Al Jazeera's Sebastian Walker asks why a system that was designed to help Haitians ended up exacerbating their misery.
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Latin-America is in the middle of a major refugee crisis as hundreds of thousands of Venezuelans flee their country, seeking economic and political stability.
The epicenter of the crisis is along the Colombian and Venezuelan border where roughly 35,000 Venezuelans cross into Colombia every day in search of work, food, or medicine. It’s believed that 3,000 to 5,000 people who make the daily sojourn, end up staying in Colombia or from there make their way to other countries.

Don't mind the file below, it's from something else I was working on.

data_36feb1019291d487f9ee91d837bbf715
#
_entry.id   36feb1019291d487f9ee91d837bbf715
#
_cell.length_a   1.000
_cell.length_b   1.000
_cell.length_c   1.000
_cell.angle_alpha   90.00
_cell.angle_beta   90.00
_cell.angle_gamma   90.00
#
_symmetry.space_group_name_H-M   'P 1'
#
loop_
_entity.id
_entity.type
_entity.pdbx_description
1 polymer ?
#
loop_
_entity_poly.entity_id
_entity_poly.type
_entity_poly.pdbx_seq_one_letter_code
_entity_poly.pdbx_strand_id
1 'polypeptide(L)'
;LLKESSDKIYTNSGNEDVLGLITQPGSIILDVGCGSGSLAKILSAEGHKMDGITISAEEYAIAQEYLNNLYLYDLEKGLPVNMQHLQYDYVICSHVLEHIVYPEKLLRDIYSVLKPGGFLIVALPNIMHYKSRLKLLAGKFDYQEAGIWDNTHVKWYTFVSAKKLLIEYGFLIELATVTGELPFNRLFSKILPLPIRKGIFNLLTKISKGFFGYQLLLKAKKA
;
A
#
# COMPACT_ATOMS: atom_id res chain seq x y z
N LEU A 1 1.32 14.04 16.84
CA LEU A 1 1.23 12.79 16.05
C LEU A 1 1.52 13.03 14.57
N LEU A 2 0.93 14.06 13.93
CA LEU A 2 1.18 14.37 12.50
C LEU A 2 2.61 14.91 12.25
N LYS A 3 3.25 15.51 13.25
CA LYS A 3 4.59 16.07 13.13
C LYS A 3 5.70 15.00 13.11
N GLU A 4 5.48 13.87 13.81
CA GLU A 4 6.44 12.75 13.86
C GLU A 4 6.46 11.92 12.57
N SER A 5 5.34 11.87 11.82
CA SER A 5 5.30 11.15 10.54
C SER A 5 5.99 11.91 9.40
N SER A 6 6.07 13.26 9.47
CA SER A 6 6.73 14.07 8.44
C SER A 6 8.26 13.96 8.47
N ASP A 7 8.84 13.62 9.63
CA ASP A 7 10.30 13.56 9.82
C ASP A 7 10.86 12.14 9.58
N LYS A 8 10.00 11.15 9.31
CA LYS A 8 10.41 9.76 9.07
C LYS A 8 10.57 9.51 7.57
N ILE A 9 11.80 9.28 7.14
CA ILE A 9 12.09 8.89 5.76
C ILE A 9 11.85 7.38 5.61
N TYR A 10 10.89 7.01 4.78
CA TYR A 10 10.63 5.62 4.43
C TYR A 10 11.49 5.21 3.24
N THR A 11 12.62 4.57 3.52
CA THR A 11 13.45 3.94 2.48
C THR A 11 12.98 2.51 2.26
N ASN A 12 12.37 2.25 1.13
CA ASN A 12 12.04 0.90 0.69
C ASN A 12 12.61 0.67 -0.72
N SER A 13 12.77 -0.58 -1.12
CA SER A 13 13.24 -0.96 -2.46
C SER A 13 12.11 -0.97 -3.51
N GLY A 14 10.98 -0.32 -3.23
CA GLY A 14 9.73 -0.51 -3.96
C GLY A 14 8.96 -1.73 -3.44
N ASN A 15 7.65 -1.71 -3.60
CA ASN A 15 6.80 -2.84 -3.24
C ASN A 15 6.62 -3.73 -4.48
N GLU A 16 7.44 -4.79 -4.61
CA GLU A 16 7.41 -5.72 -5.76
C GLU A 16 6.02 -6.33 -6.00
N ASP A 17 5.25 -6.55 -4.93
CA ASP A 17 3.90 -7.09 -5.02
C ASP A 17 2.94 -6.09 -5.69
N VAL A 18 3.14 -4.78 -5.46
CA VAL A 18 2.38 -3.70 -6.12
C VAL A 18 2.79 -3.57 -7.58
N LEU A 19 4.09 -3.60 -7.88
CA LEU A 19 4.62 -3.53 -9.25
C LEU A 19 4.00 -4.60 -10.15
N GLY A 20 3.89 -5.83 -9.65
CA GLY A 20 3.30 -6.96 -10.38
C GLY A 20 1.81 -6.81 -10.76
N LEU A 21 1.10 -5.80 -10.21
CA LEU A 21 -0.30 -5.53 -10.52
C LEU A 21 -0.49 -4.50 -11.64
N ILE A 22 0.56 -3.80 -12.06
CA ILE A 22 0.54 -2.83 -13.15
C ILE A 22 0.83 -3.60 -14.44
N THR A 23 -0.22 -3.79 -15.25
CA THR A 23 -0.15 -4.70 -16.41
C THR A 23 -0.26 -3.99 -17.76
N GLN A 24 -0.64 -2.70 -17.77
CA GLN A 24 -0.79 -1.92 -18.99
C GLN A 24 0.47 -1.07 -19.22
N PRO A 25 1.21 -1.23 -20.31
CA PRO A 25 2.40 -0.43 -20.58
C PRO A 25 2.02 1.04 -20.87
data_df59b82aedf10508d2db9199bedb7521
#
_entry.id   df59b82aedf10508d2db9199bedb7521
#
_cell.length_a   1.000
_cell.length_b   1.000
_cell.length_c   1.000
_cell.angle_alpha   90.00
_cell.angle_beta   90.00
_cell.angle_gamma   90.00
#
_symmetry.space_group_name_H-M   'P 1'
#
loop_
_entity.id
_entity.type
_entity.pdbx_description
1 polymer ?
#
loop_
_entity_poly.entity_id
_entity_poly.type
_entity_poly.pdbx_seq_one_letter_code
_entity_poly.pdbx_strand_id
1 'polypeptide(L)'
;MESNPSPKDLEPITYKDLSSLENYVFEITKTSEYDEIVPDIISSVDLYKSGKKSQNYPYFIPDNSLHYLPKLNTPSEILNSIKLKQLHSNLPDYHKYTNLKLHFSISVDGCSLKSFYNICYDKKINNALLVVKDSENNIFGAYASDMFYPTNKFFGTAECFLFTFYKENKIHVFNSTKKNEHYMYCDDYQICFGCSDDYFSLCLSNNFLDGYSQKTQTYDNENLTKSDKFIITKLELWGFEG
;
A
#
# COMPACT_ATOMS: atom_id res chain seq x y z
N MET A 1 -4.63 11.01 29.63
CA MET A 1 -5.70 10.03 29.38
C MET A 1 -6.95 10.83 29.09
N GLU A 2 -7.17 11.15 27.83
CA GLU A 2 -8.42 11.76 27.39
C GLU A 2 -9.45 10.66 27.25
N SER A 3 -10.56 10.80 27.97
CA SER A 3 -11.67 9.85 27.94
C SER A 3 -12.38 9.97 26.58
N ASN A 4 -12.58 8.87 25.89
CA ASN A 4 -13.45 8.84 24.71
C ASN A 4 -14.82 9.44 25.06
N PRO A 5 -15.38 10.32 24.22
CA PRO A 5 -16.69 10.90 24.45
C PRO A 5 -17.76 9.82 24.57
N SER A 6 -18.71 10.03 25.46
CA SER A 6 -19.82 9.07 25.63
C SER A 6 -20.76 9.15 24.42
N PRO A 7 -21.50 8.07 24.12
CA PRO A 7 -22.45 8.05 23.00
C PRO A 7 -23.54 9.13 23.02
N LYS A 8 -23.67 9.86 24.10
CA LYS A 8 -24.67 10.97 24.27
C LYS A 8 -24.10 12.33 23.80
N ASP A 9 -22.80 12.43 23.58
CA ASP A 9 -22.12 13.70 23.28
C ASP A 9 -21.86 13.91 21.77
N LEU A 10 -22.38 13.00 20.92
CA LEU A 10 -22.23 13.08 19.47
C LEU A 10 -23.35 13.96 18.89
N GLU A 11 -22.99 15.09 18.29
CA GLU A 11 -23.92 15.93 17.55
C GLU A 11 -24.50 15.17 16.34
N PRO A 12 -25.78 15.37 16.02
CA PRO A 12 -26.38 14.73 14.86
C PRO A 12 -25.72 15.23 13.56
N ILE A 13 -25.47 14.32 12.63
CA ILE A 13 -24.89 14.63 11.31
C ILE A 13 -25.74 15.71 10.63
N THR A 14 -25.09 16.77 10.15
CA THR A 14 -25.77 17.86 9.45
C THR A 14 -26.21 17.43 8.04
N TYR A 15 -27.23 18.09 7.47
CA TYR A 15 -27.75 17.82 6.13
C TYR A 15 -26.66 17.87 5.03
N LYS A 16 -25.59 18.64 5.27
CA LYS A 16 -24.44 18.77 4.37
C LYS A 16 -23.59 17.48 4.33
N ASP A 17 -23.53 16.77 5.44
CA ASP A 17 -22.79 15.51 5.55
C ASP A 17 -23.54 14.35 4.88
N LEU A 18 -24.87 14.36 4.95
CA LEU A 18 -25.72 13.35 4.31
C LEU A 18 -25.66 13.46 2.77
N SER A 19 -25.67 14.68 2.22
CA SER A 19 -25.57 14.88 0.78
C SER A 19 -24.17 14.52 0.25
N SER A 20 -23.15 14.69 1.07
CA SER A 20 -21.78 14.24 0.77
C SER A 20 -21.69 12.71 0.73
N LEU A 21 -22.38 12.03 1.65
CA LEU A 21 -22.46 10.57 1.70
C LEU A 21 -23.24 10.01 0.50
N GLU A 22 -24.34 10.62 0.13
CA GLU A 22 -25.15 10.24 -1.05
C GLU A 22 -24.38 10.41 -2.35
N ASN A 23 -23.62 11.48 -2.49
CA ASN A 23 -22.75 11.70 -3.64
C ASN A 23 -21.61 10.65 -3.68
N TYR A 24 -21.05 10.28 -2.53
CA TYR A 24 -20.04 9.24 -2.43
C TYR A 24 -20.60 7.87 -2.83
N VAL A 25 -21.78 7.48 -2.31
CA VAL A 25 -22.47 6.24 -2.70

The mass exodus is fueled in part by Venezuela’s collapsing economy, which analysts blame on soaring inflation caused by poor policy and government oversight.
Meanwhile, human rights activists worry the problem isn’t getting enough attention from international aid groups because organisations are busy with the Rohingya and Syrian refugee crises.
So as Venezuelans continue to flee, how can the international community respond to the growing problem?
On this episode of The Stream, we speak with:
Dany Bahar @dany_bahar
Economist & Fellow, Brookings Institution
Fabiola Rondón Delgado
Attorney & Human Rights Activist
Alessandro Rampietti @rampietti
Reporter, Al Jazeera English
Latin-America's worst-ever refugee crisis: Venezuelans - The Washington Post
Venezuela's refugee crisis: Views from the border - Brookings
Sick Venezuelans flee to Colombia in mounting refugee crisis - The Associated Press
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